So, you are considering becoming a security guard, eh?
A security guard is part of a noble profession – putting your life in danger to protect the lives or property or both of those who employed you. In general, becoming a security guard is more like entering the police force, albeit with fewer and less intensive training.
But, just what does it take to enter a security force?
Security guards must be at the prime of their physical fitness. This means a fit body as well as the stamina to endure the many stresses of the job. Legally, you are also not allowed to work if you are still considered a minor or already an elderly. Too young and you may lack the critical-thinking and decision-making skills required even though you are physically fit. Too old and you won’t be able to survive the physical requirements of the job though you have a wealth of experience to help you be on your toes.
Level of Education
Different security agencies require varying minimum educational requirements for security guards, but at the core of it is the understanding that a security guard should have the cognitive skills to make critical and tactical decisions should an opportunity arise. In most instances, finishing high school is enough grounds for consideration in a security agency.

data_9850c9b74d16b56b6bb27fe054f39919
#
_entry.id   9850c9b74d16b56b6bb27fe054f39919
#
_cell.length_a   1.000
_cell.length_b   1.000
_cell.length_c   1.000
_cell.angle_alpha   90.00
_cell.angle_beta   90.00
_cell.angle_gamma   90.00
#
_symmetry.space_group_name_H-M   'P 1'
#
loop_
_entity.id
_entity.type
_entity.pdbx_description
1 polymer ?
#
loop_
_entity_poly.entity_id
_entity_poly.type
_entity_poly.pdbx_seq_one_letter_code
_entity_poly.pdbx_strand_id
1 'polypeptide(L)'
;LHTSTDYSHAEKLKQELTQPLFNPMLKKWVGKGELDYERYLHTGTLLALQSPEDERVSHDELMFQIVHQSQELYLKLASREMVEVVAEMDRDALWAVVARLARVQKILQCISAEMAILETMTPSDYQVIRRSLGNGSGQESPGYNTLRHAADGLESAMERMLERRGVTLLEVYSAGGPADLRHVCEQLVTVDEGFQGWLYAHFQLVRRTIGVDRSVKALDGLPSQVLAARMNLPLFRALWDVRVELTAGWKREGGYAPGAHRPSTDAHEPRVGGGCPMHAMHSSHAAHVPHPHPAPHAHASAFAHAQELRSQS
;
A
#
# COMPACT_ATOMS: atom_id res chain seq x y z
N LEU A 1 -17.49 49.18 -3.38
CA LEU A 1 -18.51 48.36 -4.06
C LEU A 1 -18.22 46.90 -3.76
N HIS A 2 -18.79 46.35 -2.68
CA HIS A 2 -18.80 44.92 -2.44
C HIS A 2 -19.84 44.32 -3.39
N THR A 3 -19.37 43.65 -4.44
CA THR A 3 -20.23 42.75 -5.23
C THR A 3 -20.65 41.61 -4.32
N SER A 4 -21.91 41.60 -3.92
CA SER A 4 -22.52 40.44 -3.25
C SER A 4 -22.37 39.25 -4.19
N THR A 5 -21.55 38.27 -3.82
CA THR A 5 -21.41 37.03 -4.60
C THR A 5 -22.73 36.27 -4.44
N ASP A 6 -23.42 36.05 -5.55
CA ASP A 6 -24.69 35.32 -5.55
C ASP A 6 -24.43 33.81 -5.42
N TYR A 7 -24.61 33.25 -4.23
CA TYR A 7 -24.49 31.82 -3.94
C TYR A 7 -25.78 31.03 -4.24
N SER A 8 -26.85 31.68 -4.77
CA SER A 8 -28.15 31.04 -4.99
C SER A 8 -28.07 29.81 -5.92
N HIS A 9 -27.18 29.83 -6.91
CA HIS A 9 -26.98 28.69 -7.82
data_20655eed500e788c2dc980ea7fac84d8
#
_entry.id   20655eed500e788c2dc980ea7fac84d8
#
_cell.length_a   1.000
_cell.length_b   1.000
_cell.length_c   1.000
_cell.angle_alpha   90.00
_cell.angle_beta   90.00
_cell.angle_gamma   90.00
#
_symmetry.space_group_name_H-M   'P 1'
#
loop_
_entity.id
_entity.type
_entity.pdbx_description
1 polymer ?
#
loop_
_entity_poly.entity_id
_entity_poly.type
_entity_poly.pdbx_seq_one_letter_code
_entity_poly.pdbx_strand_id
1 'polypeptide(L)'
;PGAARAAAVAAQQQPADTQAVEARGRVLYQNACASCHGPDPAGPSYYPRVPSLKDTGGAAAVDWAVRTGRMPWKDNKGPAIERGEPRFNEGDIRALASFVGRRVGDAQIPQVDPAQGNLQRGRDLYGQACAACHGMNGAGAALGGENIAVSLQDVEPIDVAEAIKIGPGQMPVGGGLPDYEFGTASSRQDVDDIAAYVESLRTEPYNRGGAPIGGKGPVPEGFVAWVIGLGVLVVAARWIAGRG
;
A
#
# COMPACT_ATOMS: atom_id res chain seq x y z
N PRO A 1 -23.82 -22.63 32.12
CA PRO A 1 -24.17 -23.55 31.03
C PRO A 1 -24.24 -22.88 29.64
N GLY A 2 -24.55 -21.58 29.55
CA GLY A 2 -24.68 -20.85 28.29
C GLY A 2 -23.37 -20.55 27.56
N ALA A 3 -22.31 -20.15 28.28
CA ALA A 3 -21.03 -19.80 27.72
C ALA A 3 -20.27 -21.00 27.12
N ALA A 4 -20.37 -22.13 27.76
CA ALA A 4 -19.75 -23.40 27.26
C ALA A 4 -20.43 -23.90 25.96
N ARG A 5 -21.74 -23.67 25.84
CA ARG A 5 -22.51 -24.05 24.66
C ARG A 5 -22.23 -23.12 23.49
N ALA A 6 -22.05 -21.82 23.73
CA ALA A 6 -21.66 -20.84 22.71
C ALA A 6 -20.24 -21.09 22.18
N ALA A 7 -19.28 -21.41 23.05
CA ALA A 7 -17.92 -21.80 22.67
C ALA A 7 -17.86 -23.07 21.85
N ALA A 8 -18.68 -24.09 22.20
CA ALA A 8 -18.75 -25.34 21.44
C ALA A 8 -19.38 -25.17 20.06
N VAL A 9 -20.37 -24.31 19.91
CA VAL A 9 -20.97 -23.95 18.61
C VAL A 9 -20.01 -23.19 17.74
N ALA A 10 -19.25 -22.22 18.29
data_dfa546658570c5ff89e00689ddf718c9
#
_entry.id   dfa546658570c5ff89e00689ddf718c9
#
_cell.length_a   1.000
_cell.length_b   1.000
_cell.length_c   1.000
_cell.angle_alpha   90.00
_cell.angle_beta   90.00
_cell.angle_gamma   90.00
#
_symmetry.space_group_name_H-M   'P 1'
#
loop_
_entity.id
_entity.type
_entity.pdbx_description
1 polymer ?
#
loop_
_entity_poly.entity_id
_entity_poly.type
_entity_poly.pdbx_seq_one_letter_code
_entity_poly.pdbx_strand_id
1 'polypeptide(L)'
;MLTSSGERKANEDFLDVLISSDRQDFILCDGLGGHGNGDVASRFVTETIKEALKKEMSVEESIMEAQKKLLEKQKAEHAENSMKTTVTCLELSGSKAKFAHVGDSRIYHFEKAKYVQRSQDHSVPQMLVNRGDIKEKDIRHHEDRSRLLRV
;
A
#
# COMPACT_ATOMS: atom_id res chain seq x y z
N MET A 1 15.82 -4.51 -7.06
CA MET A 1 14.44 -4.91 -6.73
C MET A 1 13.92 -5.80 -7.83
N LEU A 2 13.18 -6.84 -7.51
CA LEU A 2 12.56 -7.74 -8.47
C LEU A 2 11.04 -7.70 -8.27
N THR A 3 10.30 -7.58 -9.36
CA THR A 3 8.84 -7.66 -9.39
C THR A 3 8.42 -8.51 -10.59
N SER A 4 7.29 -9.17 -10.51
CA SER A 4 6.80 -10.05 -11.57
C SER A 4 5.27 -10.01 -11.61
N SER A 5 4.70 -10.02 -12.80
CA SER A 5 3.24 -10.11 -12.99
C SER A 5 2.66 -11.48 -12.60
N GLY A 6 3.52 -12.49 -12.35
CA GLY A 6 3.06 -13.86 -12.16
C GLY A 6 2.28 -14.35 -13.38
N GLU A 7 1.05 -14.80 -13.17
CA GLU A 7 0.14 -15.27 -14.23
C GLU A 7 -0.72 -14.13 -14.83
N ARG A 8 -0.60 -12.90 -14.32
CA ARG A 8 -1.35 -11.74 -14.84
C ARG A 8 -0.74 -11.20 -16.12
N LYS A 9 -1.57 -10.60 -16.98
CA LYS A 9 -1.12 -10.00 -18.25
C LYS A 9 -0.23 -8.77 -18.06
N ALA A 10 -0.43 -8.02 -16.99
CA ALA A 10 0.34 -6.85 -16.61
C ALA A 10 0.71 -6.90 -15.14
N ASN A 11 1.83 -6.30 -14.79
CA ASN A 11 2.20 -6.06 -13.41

As security guards find themselves in a very sensitive position, everyone agrees that all security personnel must undergo certification and licensing. In this case you will need to undergo several weeks of training in various aspects of the job, take a comprehensive examination, then get certified or licensed. Depending on prevailing policies or legislature in your area, training programs can include assertiveness training, interpersonal communication skills training, negotiation skills training, and high value asset management as well as firearms training and handling, among other things.
Security guard courses, Gold Coast or elsewhere, may vary, and there are differences by specialization and duration. Double check which is right for you.
Aside from the things mentioned above, you can always check with your local law enforcement unit especially on guidelines specific to your area. If not, a local security agency can also fill you in.